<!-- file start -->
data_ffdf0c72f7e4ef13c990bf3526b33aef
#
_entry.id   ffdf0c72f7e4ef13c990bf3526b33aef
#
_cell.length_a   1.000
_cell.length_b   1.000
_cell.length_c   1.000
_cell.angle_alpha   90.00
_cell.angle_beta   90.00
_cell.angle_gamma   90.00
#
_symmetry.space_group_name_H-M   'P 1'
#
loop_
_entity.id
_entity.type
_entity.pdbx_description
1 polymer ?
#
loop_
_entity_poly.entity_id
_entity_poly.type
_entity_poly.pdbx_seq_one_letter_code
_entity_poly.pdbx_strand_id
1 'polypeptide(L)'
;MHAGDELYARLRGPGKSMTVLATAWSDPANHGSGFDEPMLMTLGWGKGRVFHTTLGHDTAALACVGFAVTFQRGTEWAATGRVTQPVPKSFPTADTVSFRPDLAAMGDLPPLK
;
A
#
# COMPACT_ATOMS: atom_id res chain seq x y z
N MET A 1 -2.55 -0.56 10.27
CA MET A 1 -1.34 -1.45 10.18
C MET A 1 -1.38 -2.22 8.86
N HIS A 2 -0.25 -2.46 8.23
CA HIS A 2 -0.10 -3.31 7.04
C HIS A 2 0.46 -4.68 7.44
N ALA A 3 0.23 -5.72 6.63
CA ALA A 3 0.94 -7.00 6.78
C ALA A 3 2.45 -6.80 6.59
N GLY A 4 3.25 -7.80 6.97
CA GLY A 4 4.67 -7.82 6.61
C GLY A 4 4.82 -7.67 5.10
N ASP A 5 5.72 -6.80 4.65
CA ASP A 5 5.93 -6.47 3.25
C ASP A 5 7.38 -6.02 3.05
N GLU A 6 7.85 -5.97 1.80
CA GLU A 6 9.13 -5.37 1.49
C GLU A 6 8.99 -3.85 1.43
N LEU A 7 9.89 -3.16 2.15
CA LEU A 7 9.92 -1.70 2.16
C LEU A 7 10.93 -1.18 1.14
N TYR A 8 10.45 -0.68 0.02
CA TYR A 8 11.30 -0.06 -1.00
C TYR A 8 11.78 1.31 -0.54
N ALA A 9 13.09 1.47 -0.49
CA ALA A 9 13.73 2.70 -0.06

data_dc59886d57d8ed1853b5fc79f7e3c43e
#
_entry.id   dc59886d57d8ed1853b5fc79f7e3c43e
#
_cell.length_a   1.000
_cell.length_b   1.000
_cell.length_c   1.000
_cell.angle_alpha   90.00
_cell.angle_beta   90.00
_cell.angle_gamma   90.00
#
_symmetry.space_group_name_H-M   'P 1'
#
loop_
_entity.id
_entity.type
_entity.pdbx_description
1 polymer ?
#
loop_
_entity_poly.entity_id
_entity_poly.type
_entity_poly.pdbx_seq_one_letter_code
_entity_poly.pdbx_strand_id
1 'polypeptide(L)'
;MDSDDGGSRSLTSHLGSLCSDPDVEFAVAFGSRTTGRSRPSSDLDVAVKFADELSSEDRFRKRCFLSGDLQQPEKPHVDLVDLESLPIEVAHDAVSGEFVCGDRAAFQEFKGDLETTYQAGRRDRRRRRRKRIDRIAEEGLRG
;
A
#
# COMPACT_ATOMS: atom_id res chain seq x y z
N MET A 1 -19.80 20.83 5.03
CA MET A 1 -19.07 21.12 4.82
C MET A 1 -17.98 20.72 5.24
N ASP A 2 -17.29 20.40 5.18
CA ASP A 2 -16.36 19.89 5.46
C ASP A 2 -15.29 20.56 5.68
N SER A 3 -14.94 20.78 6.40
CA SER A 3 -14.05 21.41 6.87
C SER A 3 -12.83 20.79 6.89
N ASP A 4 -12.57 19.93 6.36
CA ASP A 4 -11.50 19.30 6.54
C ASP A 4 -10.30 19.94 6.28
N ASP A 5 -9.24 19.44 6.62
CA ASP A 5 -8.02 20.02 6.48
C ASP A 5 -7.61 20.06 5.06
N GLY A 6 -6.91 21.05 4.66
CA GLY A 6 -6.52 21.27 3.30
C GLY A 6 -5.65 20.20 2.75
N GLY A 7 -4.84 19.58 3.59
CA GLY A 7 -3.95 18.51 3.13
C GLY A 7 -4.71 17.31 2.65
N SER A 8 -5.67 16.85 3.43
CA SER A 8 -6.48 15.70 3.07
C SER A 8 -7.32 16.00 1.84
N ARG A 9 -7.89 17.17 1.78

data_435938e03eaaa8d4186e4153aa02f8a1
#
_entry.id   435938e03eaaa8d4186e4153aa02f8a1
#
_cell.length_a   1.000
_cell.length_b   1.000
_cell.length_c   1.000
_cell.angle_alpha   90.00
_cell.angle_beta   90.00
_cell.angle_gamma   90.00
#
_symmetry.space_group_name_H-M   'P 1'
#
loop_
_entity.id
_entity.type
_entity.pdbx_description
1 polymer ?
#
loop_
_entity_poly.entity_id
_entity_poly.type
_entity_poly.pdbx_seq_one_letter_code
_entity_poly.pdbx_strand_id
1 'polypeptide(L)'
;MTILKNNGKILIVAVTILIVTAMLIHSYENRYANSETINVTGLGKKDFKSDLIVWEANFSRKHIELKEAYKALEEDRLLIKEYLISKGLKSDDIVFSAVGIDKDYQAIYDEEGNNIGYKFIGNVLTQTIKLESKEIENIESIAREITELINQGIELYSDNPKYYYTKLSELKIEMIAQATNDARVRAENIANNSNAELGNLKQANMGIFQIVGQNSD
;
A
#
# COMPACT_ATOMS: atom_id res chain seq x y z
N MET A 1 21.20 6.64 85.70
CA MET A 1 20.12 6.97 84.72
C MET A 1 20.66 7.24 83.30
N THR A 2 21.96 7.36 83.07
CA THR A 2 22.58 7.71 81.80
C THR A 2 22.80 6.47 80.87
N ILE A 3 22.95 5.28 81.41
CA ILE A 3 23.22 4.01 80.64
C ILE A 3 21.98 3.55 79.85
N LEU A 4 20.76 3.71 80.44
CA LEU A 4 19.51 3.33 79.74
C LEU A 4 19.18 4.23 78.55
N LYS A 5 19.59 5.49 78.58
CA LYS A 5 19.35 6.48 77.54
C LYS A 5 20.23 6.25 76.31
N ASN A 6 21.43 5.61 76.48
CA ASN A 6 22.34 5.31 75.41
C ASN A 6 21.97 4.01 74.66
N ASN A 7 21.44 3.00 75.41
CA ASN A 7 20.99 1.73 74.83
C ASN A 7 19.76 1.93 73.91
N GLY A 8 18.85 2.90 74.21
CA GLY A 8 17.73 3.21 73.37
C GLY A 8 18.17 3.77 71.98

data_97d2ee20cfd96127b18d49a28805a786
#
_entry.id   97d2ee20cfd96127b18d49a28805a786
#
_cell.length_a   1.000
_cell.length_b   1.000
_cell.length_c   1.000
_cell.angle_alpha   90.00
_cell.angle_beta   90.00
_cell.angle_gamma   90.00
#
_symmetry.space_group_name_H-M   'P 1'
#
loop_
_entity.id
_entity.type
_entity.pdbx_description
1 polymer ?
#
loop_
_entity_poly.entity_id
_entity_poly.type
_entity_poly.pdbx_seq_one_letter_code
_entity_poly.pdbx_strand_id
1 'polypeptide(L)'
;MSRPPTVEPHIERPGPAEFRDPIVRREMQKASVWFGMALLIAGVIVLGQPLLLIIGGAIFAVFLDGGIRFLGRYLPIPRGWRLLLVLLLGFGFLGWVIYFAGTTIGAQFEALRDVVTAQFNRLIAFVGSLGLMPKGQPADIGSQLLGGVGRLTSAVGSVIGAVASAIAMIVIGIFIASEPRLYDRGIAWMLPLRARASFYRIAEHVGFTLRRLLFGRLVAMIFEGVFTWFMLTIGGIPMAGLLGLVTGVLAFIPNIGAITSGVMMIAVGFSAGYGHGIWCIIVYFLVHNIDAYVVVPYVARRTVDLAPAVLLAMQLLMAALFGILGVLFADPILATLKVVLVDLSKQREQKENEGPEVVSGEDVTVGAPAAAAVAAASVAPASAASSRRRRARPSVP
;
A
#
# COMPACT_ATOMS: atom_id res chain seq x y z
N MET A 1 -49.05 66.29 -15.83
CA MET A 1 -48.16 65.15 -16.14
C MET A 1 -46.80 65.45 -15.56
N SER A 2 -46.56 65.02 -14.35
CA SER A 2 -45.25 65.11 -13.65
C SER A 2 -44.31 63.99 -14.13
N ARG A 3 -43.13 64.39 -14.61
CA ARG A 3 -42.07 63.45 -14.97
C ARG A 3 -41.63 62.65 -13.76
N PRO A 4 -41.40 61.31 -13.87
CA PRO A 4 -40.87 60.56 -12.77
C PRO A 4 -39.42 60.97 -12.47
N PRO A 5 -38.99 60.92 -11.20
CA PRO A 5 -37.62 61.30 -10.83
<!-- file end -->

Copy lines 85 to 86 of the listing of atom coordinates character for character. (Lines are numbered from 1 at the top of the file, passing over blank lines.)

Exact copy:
#
# COMPACT_ATOMS: atom_id res chain seq x y z